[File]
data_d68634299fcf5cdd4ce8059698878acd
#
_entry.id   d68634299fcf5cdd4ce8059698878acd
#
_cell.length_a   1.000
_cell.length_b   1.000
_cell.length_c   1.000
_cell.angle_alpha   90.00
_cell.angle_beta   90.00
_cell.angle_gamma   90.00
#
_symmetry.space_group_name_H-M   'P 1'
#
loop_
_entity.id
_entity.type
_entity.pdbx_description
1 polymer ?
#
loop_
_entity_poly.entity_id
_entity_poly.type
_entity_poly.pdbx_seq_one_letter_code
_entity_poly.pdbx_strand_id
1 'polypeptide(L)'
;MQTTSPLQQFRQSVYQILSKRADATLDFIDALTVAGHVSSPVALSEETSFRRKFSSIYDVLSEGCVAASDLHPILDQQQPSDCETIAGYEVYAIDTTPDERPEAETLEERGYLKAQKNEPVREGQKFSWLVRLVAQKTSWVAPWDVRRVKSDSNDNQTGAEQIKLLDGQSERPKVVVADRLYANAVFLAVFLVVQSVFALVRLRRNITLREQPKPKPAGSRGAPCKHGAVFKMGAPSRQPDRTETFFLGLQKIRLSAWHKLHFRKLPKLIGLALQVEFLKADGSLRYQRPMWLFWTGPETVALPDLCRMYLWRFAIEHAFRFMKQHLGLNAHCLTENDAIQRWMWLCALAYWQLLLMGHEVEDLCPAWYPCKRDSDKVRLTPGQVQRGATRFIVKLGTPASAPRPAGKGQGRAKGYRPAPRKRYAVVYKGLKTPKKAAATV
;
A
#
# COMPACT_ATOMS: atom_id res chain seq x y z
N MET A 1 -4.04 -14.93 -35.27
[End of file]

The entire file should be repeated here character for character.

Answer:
data_d68634299fcf5cdd4ce8059698878acd
#
_entry.id   d68634299fcf5cdd4ce8059698878acd
#
_cell.length_a   1.000
_cell.length_b   1.000
_cell.length_c   1.000
_cell.angle_alpha   90.00
_cell.angle_beta   90.00
_cell.angle_gamma   90.00
#
_symmetry.space_group_name_H-M   'P 1'
#
loop_
_entity.id
_entity.type
_entity.pdbx_description
1 polymer ?
#
loop_
_entity_poly.entity_id
_entity_poly.type
_entity_poly.pdbx_seq_one_letter_code
_entity_poly.pdbx_strand_id
1 'polypeptide(L)'
;MQTTSPLQQFRQSVYQILSKRADATLDFIDALTVAGHVSSPVALSEETSFRRKFSSIYDVLSEGCVAASDLHPILDQQQPSDCETIAGYEVYAIDTTPDERPEAETLEERGYLKAQKNEPVREGQKFSWLVRLVAQKTSWVAPWDVRRVKSDSNDNQTGAEQIKLLDGQSERPKVVVADRLYANAVFLAVFLVVQSVFALVRLRRNITLREQPKPKPAGSRGAPCKHGAVFKMGAPSRQPDRTETFFLGLQKIRLSAWHKLHFRKLPKLIGLALQVEFLKADGSLRYQRPMWLFWTGPETVALPDLCRMYLWRFAIEHAFRFMKQHLGLNAHCLTENDAIQRWMWLCALAYWQLLLMGHEVEDLCPAWYPCKRDSDKVRLTPGQVQRGATRFIVKLGTPASAPRPAGKGQGRAKGYRPAPRKRYAVVYKGLKTPKKAAATV
;
A
#
# COMPACT_ATOMS: atom_id res chain seq x y z
N MET A 1 -4.04 -14.93 -35.27